4. Being attracted to somebody else doesn’t mean you have to have an affair

Forever is a long time, and when you exchange rings you don’t die or go blind. You’re still a separate human being, and it’s inevitable that, along the way, you’re going to meet at least one person you’d really, rather like very much to shag. Don’t do it. Being attracted to another person doesn’t mean you have to act on these feelings. And don’t, for the love of god, encourage the attention, irresistible as the affirmation might be – you’re just going to make things difficult for yourself and worse, incur pain on a number of people. A wise friend (who learnt this the hard way) said to me the other night, ‘I’ve revised my opinion on infidelity. It isn’t shades of grey. It’s black and white, pure and simple. You make a choice not to go there, and you don’t.’ Because if you do, even if the relationship survives, you create terrible cracks that never, ever go away. If you want to do this thing right you have to honour the trust between you. Look, imagine if you must, but don’t touch. You will get burnt, and it won’t be worth it.

5. Keep your eyes on the prize

A lot of people get divorced for a lot of reasons, but that doesn’t make it an easy option. A psychologist friend of mine talks about how divorce brings out the most primal feelings and the rawest kind of pain human beings virtually ever experience. Whatever you might think from the comfort of your so-so marriage, you’re not going to get out of it unscathed. It will hurt you, hurt your friends and families, and worst of all, devastate your children. The prize is this: a partner who loves you above all; who will be there for you no matter what; who (probably) fathered your children and therefore has only their best interests at heart; who knows you and accepts you; who sees your flaws and loves you regardless. In this world of loneliness, broken dreams and heartache, this is not a bad deal. Love him back. Be good partners to one another. Fight well and constructively, and remember how much you loved each other once. Accept that he’s going to infuriate you and that you’ll infuriate him right back. Watch your tongue and the words you use when you argue. Make kindness the default mode. What you have is special and might not come around again, so guard it with your life.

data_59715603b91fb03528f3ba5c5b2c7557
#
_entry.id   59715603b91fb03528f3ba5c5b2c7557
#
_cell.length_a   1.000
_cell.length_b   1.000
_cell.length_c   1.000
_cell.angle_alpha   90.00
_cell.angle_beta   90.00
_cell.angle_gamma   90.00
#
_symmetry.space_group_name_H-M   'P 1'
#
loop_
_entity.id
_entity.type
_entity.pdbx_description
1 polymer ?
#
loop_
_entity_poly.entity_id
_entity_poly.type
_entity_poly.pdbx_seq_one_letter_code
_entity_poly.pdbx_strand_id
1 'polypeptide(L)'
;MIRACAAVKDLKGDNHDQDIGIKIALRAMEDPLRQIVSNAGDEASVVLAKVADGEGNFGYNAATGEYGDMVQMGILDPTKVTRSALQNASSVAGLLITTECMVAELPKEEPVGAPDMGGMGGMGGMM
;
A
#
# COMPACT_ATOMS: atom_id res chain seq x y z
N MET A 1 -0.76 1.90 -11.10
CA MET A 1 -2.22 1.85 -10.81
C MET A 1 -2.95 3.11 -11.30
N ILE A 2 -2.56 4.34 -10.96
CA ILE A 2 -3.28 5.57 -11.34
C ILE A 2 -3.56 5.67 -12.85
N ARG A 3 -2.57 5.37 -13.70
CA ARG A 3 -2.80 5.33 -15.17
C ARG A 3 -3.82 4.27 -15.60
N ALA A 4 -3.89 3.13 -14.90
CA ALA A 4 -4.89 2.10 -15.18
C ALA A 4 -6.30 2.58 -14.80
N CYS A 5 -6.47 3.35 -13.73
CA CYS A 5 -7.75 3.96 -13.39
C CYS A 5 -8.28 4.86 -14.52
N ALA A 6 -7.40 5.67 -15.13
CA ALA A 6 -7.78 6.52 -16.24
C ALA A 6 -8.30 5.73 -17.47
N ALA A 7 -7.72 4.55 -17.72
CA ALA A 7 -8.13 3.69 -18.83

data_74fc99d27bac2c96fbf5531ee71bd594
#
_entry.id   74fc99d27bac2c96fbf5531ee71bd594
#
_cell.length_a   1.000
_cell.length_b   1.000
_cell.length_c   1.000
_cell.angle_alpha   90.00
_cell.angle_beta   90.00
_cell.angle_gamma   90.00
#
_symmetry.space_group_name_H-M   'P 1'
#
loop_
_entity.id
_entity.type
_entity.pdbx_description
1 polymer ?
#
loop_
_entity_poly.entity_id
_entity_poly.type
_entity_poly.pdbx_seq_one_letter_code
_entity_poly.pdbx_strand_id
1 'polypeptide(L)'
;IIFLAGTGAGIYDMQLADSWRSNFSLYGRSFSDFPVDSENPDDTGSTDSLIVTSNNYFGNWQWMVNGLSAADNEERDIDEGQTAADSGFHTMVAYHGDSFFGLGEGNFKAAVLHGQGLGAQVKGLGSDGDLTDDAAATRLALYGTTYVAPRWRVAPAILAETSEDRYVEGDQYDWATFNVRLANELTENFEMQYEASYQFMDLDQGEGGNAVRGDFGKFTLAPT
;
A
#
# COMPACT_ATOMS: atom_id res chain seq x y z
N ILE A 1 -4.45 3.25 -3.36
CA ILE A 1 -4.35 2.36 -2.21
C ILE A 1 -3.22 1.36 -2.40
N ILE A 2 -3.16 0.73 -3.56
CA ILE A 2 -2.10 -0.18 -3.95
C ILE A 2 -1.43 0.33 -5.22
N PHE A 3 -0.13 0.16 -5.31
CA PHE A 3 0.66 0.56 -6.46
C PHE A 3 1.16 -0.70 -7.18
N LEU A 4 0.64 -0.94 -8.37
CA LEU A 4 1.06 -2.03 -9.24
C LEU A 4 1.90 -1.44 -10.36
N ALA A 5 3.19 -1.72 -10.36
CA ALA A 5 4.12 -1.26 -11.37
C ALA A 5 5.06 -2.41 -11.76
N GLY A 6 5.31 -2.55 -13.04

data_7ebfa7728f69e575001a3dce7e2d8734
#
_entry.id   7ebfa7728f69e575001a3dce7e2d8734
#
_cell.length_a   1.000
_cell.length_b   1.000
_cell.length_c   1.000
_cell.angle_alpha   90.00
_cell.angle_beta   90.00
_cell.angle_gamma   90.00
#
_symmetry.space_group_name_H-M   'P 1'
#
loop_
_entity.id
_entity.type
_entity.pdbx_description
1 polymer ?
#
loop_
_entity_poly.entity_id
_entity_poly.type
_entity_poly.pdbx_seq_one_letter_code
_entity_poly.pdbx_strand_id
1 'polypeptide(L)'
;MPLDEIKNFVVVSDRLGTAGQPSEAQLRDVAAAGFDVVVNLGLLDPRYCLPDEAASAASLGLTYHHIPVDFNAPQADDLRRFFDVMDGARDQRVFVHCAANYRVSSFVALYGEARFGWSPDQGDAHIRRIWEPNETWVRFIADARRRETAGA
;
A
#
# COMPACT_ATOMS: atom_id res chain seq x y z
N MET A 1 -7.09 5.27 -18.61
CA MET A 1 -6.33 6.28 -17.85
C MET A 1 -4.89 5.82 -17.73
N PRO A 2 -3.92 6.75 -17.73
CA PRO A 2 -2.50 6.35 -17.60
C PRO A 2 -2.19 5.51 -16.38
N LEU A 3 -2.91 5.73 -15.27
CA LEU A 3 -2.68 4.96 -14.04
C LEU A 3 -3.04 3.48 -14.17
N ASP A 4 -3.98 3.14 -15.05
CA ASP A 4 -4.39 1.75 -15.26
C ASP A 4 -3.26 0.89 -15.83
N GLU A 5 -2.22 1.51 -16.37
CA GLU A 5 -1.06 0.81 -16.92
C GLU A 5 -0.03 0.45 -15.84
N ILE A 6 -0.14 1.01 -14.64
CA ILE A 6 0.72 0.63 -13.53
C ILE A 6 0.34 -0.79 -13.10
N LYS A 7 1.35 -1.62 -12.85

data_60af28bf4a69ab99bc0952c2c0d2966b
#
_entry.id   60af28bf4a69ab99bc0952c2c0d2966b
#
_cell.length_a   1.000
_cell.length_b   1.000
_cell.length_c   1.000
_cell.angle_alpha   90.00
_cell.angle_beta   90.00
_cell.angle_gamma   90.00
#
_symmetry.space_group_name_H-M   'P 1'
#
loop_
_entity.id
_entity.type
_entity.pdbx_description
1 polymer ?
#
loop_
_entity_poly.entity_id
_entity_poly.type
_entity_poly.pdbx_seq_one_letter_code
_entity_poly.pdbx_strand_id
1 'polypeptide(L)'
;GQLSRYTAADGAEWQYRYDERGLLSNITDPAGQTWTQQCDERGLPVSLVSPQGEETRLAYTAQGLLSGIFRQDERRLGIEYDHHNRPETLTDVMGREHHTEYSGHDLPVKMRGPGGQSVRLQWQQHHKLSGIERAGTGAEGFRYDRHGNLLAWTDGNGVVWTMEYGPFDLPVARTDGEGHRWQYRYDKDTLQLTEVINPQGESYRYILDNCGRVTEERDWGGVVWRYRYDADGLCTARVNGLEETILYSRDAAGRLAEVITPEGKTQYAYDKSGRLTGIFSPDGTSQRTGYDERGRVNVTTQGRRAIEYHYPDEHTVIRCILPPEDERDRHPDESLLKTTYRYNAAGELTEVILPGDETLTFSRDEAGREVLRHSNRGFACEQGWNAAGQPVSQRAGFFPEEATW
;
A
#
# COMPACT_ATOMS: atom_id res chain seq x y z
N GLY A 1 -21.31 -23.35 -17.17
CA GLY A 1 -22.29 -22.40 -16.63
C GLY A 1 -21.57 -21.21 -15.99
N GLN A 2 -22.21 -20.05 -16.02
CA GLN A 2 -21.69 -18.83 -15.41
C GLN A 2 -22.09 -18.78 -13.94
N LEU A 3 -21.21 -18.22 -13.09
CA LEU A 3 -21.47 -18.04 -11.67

The most surprising thing about starting a blog

I kind of knew I was going to love blogging. After decades of writing for very specific markets and always having to ask myself whether a Cosmo girl would identify with what I wanted to say, or if I was being too ‘out there’ for the Clicks Club subscribers, or if a word I wanted to use would be understood by a younger audience, the sheer, unfettered joy of sitting down at my keyboard and thrashing out whatever thoughts I care to share using whatever words I choose to share them in is one of the most liberating things I’ve ever experienced. Creating without constraint is a heady feeling indeed.